A considerable amount of credit for that victory has been placed at the feet of Jason Koumas; on-loan from West Brom where his career has taken an unscheduled sabbatical, he came on for the last half hour on Tuesday, scored a fine equaliser and invigorated the Bluebirds' performance. He's still short of match fitness, but seems certain to feature on Friday night. Cardiff have an option to sign him if they can find £2million by the end of his loan spell.
If Koumas starts on Friday he'll displace either new pitbull Jeff Whitley or, more likely, long serving Irishman Willie Boland; Phil Mulryne, a Northern Ireland international linked with ourselves over the summer following his release from Norwich, may also be on the bench but teenager Joe Ledley, who made an impact in the first team last season, is out with a foot injury.
Plenty of experience on the flanks, where Kevin Cooper's summer capture adds to the presence of Neal Ardley, who we know all about. It will be interesting to see how the ex-Watford contingent approach this one - in particular, though, we'll have to hope that our goalkeeper shows a bit more conviction in coming for crosses than he did on Tuesday evening. Mr.Ardley's delivery doesn't tend to be very forgiving.
Where Cardiff still look weak is up front, where winger Paul Parry has been plugging away alongside the enthusiastic and exciting but hardly prolific youngster Cameron Jerome. The persistence with an out-of-position Parry is a little odd given Alan Lee's presence on the bench... Lee hasn't pulled up any trees at Cardiff, but reports suggest that he is looking leaner and more convincing than he did last season, so may get a start on Friday night. Other attacking options are nineteen year-old Stuart Fleetwood and Italian recruit Andrea Ferretti, described as a "ballerina" by one correspondent. Newspaper reports suggest that Portsmouth's long-time casualty Svetoslav Todorov and, perhaps optimistically, Birmingham's Clinton Morrison are transfer targets.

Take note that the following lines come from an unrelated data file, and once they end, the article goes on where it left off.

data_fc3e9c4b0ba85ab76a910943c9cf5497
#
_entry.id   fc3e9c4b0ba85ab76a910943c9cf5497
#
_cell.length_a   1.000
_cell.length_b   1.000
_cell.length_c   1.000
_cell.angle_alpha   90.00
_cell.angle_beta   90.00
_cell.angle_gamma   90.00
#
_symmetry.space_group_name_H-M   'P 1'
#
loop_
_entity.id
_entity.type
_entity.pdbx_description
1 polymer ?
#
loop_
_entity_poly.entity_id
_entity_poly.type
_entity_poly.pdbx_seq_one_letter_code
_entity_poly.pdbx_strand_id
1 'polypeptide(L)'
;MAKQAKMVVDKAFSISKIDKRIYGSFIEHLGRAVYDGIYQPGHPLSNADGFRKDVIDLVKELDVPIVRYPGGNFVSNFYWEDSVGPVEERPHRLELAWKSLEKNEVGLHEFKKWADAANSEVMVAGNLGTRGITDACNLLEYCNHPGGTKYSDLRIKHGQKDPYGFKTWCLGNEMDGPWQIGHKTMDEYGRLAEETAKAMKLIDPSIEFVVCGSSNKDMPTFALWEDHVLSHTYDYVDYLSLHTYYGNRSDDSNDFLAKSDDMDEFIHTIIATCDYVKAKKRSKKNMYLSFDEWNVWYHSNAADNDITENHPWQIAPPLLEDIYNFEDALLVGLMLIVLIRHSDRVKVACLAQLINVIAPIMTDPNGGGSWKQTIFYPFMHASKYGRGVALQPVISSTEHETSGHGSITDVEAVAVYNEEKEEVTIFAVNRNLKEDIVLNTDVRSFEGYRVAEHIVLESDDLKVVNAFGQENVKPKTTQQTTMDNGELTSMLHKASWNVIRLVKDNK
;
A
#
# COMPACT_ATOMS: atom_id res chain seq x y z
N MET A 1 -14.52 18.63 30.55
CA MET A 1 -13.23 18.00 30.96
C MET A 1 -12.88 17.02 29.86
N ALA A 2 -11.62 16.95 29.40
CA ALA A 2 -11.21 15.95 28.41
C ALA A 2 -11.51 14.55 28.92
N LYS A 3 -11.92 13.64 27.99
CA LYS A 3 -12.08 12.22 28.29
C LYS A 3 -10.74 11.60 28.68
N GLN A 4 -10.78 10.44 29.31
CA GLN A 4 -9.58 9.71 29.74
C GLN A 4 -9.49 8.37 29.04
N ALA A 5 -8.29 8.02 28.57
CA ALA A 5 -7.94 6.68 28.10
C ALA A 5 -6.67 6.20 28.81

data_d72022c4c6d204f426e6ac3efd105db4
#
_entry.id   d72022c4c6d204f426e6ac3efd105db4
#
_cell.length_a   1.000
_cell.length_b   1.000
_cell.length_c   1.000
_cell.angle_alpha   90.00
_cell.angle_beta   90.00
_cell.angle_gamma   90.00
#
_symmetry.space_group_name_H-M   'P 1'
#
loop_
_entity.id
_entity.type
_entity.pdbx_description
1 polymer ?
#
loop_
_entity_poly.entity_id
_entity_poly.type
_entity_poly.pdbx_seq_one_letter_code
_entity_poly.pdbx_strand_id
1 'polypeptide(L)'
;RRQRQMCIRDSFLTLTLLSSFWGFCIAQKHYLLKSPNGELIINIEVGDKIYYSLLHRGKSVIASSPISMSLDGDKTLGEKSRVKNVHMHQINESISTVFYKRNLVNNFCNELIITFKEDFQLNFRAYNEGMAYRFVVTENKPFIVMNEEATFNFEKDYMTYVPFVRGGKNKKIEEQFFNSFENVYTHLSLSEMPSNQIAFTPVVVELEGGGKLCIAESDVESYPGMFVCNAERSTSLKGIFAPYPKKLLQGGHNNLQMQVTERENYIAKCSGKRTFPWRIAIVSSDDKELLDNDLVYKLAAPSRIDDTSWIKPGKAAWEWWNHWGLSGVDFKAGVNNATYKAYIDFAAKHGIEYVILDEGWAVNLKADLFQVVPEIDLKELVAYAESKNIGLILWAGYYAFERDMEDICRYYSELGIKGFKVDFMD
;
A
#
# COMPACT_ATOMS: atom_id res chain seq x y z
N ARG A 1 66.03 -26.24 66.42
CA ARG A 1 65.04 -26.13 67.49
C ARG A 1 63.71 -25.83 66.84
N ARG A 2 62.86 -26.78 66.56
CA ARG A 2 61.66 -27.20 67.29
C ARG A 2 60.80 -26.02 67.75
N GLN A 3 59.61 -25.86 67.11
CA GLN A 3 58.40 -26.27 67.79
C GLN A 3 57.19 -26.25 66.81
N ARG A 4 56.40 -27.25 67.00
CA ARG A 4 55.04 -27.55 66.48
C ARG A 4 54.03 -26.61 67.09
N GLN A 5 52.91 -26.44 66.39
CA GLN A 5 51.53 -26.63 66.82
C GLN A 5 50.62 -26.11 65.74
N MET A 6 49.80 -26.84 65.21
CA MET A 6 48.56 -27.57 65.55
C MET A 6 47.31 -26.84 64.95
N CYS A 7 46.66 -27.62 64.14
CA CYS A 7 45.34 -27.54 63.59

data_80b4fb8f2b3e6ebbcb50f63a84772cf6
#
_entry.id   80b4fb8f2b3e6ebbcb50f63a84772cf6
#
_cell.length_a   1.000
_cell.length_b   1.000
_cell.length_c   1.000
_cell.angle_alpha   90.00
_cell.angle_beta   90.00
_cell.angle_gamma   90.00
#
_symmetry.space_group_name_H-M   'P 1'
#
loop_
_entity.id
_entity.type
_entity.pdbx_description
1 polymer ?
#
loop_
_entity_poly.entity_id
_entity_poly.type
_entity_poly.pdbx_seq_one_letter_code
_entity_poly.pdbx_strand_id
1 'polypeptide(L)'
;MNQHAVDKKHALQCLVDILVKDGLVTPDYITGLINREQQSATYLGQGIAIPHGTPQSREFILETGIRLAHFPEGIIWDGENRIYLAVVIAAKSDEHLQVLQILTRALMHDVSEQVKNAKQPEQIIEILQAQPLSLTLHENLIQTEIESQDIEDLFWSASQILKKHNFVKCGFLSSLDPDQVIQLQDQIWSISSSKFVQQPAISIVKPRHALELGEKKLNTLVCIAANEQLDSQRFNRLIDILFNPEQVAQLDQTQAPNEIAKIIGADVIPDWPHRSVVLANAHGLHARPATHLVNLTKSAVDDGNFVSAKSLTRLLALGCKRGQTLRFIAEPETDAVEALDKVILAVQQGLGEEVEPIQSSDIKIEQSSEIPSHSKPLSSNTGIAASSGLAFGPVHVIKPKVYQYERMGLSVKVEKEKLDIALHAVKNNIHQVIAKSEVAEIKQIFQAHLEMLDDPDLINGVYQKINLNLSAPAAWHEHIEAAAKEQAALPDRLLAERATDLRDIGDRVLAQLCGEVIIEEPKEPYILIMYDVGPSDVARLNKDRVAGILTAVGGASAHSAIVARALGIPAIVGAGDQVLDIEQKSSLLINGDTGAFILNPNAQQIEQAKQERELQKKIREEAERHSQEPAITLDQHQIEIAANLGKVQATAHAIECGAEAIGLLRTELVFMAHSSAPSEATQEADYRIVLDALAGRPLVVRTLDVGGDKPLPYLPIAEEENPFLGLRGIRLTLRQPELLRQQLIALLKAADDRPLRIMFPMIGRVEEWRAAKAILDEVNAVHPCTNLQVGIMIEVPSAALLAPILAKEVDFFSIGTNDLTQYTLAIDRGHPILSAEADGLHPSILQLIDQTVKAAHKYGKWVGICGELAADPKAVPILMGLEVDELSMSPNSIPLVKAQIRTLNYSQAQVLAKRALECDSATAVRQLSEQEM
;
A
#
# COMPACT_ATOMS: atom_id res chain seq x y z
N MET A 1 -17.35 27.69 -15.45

At the back, Jermaine Darlington has taken over as right-back from Rhys Weston and has impressed by all accounts during his first two outings... although I'm looking forward to seeing Ashley Young have a run at him... whilst Chris Barker appears to be first choice at left back following the summer departure of Tony Vidmar. In the centre, the pairing of Darren Purse and Neil Cox (to whom a fitting tribute has already been paid on BSaD this week) offers experience but little in the way of pace, prompting several entreaties for young Dutch loanee Gerard Loovens to be given a start.
In goal Neil Alexander's shot stopping ability is preferred to Tony Warner's greater confidence in the face of aerial assault - this, too, seems to be regarded as something of a weakness.
Going back to where we started... the reason that so many of us watch lower division football is, self-evidently, that so much of us watch lower division football. Obviously. If nobody watched Cardiff play Watford then nobody would take their mates to watch Cardiff play Watford. And nobody who came along would find anyone there. Nobody would care. But they do. So families and sponsors and media and tradition take note. And so it continues. Quite right too, there are already too many Manchester United fans in this world.
Their charade starts on Saturday. As for Friday, bring on the real entertainment.